Rangita de Silva de Alwis, Director of International Human Rights Policy, Wellesley Centers for Women

 


Rangita de Silva de Alwis is the director of International Human Rights Policy and the Inaugural Susan McGee Bailey Scholar at the Wellesley Centers for Women. She is also the faculty director of the Department of State and Seven Sisters Colleges–led Women in Public Policy Project’s Summer Institute (2012) at Wellesley College.

Dr. de Alwis has worked with a vast network of academic institutions, civil society, and government organizations to develop innovative women’s rights and human rights initiatives around the world, including India, Pakistan, Bangladesh, Nepal, Sri Lanka, Vietnam, China, Cambodia, Malaysia, Indonesia, Mexico, Georgia, Turkey, Russia, Argentina, Kenya, Morocco, Bulgaria, Lebanon, Romania and Egypt. Her work and teaching have focused on using international human rights norms to guide law reform initiatives. She helped convene national and regional alliances including the Women’s Watch in China; the Asia Cause Lawyers Network in India; the Gender and Law Network in China; and the Women’s Leadership Network in the Muslim World. She also advised UNICEF’s and UNFPA’s law reform initiatives in compliance with the relevant human rights treaties and is on the Advisory Group brought together by UNIFEM and UNDP to develop United Nations Evaluation Guidelines.

De Alwis serves as an advisor to the Secretariat for the U.N. Convention on the Rights of Persons with Disabilities. She has published widely on gender, human rights, and law reform in United Nations publications and law review journals. Her most recent work includes "Examining Gender Stereotypes in New Work/ Family Reconciliation Policies: The Creation of a New Paradigm for Egalitarian Legislation" in the Duke Journal of Gender and the Law and "China’s New Gender and Law Developments: Opportunities and Challenges," which was admitted to the record of the Congressional Executive Commission on China before which Commission she has testified twice. Her recent work on A Review of Women’s Human Rights Lawmaking in Eastern Europe and Central Asia (EECA) published by the UNFPA was presented before government and non-government representatives and academic communities of 20 countries in the EECA region. De Alwis also serves as the gender advisor to UNDP/Ministry of Justice Sector reform in Vietnam.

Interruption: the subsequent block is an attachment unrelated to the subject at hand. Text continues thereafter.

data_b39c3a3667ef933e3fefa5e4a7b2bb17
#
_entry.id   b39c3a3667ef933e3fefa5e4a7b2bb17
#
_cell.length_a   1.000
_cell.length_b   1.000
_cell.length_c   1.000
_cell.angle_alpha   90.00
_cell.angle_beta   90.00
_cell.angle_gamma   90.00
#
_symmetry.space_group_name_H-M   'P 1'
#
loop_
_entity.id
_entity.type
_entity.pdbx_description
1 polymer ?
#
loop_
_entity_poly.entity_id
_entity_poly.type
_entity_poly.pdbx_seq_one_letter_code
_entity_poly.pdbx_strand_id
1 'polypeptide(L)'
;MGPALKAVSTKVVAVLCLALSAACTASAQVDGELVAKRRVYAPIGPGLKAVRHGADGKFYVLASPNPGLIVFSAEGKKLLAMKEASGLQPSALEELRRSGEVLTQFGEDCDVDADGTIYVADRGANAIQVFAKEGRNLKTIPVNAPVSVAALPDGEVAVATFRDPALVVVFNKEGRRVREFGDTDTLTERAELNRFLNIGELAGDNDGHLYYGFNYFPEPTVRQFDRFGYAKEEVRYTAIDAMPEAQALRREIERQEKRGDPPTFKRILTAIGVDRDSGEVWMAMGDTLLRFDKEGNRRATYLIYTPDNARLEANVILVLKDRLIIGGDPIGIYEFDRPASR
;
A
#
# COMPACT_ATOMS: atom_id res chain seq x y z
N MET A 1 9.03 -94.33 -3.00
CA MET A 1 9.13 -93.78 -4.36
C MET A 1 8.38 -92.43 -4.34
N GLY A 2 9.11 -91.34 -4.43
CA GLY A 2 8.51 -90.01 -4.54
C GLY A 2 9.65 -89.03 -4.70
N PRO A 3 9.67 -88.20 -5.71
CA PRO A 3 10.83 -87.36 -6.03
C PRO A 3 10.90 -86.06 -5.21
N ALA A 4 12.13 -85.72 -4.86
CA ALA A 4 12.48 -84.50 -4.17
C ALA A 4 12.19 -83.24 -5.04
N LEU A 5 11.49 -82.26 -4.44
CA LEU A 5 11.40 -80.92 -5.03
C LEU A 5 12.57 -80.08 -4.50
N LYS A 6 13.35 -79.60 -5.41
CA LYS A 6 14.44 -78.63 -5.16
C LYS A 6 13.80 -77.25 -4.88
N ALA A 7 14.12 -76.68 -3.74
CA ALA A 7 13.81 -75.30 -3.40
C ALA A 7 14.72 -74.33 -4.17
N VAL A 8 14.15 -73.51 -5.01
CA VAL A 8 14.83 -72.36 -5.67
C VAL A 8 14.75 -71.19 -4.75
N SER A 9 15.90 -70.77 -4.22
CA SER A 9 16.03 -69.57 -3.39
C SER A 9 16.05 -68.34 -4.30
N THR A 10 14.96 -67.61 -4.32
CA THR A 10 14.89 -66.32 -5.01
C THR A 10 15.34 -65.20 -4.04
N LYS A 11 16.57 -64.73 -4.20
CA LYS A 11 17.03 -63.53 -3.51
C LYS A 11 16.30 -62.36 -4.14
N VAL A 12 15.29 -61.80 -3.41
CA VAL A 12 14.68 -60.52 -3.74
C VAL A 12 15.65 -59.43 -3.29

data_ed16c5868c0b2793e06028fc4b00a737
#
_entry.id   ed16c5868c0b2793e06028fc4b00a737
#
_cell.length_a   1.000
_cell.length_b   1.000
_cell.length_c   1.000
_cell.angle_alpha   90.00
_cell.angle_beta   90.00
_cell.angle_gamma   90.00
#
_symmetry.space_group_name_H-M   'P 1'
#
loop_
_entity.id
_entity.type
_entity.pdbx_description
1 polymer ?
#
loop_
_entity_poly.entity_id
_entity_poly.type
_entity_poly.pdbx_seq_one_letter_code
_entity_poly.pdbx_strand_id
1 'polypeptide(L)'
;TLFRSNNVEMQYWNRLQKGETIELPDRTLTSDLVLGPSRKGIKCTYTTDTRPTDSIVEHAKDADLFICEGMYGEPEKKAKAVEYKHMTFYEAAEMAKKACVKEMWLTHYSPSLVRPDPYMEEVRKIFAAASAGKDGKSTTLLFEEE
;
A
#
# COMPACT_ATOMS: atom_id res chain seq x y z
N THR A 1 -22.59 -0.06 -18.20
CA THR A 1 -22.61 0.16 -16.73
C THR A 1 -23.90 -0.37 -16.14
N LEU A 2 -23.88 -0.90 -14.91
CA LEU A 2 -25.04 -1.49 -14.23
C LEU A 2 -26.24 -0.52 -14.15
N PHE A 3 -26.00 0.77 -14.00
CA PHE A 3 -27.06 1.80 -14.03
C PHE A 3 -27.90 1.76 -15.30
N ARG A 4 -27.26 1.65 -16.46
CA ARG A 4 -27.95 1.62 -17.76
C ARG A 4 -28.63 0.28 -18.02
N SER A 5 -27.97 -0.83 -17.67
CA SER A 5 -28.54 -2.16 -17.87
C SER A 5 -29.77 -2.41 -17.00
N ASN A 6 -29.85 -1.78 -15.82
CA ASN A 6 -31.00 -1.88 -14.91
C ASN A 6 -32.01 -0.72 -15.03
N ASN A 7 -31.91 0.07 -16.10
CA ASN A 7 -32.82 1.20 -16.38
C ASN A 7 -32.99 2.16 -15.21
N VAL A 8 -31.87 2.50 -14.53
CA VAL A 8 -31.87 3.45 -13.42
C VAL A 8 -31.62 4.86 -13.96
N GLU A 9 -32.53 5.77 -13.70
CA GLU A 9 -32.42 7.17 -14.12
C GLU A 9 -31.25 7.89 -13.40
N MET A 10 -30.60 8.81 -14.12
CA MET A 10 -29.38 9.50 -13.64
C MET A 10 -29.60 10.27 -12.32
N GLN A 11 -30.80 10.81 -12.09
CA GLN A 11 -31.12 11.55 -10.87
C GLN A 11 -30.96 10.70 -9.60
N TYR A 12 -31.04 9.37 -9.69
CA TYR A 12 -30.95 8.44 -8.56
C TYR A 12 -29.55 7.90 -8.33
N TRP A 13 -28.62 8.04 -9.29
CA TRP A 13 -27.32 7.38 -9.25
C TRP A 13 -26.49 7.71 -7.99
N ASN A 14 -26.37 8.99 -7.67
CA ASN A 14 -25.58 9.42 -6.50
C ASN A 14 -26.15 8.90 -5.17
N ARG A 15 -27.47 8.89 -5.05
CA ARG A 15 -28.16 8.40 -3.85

De Alwis has a doctorate in law (S.J.D.) from Harvard Law School, was a teaching fellow with the European Law Research Institute at Harvard Law School, and was a research fellow with the Women and Public Policy program at the Kennedy School of Government, Harvard University.

Elaine Eisenman  Elaine J. Eisenman, PhD, Dean, Babson Executive Education
 

 

Elaine Eisenman is dean of executive education at Babson College. In this role, she is responsible for the strategy and growth of the executive education division, as well as for all non-degree programs in entrepreneurship. She is also responsible for the management of the top-rated Babson Executive Conference Center.

Dr. Eisenman’s career includes experience as a business leader and general manager, HR executive, private and public board member, and organizational consultant. Her key areas of expertise include executive selection, transition, and succession, and the alignment of strategy, selection, compensation, and performance during periods of growth and transformation. Additionally, she has managed the human side of acquisition and integration through multiple acquisitions for three companies.

As both a board member and board consultant, she has extensive experience in corporate governance and is a frequent speaker on corporate governance issues, focusing on boardroom dynamics, CEO succession, and the role of the compensation committee. She has both consulted to and served on a number of private and not-for-profit boards and advisory boards for both start-ups and family businesses.

Currently, Eisenman is a member of the boards of firectors of DSW, Inc. and Active International. She is a faculty member for NACD’s Board Advisory Services. For nine years, she served on the board of UST Inc. She is also a founding member and member of the boards of Women Corporate Directors and The Belizean Grove.

Eisenman is co-author of I Didn’t See It Coming: The Only Book You’ll Ever Need to Avoid Being Blindsided in Business, published by John Wiley and Sons. Her article, “Power in the Post‐Sarbanes Oxley Boardroom” was published in Directorship magazine. Her article, “Public Policy: Enabler or Inhibitor of Entrepreneurial Companies,” is included in the Praeger series on Entrepreneurship. Her article, “Why CEOs Become Blindsided,” was published on Chiefexecutive.com, and her article on CEO succession was published in Boards and Directors Magazine. She has been highlighted in interviews by WSJ, Agenda, Directorship, and Board Member. In 2007, Eisenman was interviewed on ABC’s 20/20 on the topic of failure as a foundation of entrepreneurial success.

Recently, Eisenman was selected by Agenda magazine as a top 100 Diversity Board Member.

Eisenman earned a Ph.D. in industrial/organizational psychology from New York University, and an M.S. from Columbia University.